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Old 12-08-2012, 08:20 AM   #24
Keith Larman
Dojo: AIA, Los Angeles, CA
Location: California
Join Date: Apr 2005
Posts: 1,604
Re: aiki, aikido, tomato, tomahto

I've known Dan quite some time due to my professional world of swords. The dude has never been shy to share his opinions (although that reminds me -- he posed a question once years ago about a sword smith yaki-ire secret that he never answered -- gonna have to try to pin him down on that). Anyway, after a couple seminars with Dan (and Mike S and Toby and...) I will say I just see my Aikido differently now. I have lost count of the number of things I've realized that I missed in the past. Things that now go through different filters and help me see them in different ways. Does it make anything "wrong"? Nah, I don't think of it that way. I see it as people trying to communicate stuff that is by its very nature difficult to communicate. And ironically as someone teaching myself I see the same "how do I explain this?" conundrum in everything I do as well. I get a lot from every training session no matter who it is I'm training with. Heck, Jun held a Aikiweb seminar years ago that had Threadgil, Ledyard, and Aaron Clark. I got a ton from all three men. Heck, I learned a lot watching one of Aaron's students, a lovely woman who it turns out was a musician. I saw things in her movement that caused lightbulbs to turn on in my head with respect to stuff I had learned that were in some senses totally unrelated. I love that stuff.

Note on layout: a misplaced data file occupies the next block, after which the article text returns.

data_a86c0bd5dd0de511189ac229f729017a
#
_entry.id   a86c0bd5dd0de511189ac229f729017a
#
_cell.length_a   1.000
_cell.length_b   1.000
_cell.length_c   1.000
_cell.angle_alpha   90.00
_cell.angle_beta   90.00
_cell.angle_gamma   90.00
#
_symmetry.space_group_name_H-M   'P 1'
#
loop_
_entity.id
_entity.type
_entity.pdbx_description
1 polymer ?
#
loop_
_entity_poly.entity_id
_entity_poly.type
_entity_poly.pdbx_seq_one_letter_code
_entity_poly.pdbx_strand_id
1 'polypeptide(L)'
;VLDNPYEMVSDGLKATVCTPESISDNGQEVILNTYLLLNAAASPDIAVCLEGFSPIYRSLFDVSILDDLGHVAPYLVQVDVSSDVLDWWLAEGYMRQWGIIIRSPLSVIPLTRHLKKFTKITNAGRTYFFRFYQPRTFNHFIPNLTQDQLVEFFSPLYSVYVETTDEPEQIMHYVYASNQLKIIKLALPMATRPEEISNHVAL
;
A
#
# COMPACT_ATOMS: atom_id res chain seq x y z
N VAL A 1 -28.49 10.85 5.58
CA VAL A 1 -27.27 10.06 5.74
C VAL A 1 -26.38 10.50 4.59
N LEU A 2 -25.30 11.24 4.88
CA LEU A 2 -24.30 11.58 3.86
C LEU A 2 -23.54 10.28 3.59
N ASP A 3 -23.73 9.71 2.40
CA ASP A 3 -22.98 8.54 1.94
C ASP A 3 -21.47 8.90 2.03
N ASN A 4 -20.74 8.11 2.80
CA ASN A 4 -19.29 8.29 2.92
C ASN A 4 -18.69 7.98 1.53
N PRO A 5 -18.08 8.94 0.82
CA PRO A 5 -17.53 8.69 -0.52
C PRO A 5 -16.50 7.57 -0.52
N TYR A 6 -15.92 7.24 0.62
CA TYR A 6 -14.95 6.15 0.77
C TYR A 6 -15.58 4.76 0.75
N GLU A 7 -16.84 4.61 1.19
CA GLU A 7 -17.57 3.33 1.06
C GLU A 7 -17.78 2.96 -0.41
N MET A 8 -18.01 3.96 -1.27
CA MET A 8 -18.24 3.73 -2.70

I love to learn. I love to stretch my brain. I truly dislike feeling comfortable in what I do as it makes me wonder if I've become complacent.

So y'all do whatever it is that floats your boat. And pardon my enthusiasm if I get a bit excited about something new I've learned even if it is just from watching a video of Ark hitting someone. Or realizing some deeper significance of something Toby mentioned in passing. Or having some epiphany about how I should be doing my Aikitaiso simply because of an exercise Dan taught me.

I really don't see a problem. And comments about herd mentality, "drinking the koolaid", that kind of stuff simply don't help. I see posts from some trying to "defend the honor" of Aikido as it is currently practiced. Fine, whatever, but it is a waste of air IMHO. Frankly I don't think it needs defending -- good god, how many 10's of thousands practice Aikido? Hundreds of thousands? Pffft. Ignore the rest of us if it isn't what you like. If we're wrong we'll fade away over time. Time and experience has a habit of helping vacuous trends to vanish.

Train. Train hard. Train well. Keep an open mind. And if you're the type that doesn't like disagreement or discussion, well, don't discuss. These are just pixels on a screen, devoid of power, devoid of any significance to the overwhelming majority of people. And Aikido will go where it goes no matter what any of us do.

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